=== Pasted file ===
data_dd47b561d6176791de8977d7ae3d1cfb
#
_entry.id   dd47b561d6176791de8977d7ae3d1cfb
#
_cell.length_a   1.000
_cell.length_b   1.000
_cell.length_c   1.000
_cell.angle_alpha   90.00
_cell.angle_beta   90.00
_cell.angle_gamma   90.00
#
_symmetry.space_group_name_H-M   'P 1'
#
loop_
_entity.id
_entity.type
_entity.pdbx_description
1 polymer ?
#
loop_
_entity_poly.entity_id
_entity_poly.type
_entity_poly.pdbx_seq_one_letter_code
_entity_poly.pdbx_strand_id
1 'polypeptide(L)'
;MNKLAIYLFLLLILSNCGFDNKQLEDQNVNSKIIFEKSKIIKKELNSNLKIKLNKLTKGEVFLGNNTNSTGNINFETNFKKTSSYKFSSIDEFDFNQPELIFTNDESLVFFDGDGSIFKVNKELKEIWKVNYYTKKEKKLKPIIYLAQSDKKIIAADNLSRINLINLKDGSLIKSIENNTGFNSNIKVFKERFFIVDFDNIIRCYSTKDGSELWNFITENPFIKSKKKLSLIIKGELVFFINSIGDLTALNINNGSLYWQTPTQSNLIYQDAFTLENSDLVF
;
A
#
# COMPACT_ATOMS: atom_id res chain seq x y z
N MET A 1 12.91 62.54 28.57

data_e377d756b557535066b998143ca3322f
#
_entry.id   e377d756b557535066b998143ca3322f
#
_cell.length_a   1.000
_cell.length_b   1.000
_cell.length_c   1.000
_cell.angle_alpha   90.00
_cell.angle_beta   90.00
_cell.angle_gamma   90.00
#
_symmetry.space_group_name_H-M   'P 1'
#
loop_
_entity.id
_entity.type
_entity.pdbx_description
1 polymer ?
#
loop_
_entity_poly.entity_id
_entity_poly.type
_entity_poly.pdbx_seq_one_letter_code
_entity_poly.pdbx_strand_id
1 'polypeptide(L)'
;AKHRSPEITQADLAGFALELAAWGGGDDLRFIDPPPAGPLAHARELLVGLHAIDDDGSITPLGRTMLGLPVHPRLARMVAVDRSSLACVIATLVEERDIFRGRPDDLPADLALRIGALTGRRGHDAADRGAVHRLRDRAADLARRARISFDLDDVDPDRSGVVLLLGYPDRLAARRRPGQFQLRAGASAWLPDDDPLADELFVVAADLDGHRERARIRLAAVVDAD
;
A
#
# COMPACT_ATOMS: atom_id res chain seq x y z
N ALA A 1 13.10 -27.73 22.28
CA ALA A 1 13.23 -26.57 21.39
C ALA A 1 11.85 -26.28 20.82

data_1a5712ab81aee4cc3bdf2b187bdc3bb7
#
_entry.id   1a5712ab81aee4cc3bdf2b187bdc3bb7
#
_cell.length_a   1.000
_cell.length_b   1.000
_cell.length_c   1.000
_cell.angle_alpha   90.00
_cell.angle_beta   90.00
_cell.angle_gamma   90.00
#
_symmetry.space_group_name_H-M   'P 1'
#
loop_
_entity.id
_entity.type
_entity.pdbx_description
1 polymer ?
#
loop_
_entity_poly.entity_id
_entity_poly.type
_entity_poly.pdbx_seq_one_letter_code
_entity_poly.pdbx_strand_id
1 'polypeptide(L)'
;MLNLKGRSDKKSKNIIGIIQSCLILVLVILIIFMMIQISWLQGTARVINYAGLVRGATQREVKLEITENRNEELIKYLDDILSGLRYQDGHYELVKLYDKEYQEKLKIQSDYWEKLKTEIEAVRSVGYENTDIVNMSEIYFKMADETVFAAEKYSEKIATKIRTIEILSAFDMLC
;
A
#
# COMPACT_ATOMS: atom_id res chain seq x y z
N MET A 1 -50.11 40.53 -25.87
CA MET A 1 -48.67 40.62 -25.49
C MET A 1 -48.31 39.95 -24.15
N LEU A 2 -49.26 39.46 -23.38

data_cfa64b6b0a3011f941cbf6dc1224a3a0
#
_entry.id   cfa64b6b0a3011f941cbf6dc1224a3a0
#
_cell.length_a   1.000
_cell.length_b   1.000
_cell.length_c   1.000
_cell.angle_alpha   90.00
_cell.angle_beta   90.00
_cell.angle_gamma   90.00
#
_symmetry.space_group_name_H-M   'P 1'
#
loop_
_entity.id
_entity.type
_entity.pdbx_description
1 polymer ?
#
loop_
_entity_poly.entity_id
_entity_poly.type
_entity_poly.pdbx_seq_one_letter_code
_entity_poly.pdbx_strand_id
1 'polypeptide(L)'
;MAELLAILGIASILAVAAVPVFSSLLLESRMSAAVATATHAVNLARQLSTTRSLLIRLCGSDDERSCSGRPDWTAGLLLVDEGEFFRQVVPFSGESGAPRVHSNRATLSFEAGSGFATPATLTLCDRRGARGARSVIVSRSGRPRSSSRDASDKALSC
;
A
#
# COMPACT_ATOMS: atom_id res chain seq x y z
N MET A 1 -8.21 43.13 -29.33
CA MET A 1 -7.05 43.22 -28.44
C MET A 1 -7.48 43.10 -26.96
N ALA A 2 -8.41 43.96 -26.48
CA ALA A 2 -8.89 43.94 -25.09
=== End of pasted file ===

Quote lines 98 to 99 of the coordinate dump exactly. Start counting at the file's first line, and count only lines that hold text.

N LEU A 2 -49.26 39.46 -23.38

data_cfa64b6b0a3011f941cbf6dc1224a3a0